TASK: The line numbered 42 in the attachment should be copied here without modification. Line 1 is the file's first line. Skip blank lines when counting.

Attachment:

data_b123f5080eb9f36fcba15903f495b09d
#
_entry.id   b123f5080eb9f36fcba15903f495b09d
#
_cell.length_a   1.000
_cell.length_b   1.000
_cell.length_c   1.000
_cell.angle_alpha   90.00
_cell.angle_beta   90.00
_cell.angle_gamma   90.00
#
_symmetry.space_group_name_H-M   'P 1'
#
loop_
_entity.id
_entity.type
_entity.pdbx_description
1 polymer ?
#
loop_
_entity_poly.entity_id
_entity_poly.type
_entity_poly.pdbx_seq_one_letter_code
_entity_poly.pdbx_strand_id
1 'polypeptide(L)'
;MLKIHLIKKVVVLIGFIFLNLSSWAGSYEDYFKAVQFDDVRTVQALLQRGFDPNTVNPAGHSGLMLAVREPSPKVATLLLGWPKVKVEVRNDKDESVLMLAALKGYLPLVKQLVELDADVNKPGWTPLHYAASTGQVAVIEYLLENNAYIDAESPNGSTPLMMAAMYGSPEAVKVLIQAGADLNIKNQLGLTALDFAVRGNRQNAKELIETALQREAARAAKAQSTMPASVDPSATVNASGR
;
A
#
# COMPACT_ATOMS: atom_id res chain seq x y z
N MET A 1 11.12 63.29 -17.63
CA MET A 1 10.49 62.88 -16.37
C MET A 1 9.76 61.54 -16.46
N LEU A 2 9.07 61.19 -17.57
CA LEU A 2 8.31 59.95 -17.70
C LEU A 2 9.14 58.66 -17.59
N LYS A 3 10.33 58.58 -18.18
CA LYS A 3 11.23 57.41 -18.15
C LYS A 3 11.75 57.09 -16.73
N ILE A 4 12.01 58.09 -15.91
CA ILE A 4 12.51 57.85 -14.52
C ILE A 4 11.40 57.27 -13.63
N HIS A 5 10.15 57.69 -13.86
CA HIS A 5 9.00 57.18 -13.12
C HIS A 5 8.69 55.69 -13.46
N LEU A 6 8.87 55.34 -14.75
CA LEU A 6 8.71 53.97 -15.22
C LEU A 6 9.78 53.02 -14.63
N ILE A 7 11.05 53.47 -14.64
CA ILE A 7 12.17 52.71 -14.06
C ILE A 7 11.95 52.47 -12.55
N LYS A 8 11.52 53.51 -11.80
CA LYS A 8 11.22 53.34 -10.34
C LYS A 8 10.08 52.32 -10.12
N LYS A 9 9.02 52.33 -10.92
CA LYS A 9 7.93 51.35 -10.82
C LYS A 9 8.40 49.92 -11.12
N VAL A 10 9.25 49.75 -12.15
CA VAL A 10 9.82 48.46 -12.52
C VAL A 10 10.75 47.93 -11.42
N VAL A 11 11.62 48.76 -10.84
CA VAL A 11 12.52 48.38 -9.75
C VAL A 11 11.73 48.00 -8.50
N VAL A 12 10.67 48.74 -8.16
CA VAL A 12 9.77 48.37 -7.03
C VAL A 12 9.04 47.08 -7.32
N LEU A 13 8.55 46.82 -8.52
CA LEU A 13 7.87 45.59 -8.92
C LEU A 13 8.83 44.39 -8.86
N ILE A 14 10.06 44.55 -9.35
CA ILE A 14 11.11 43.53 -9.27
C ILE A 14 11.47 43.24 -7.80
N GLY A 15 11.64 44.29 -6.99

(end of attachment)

C ILE A 4 11.40 57.27 -13.63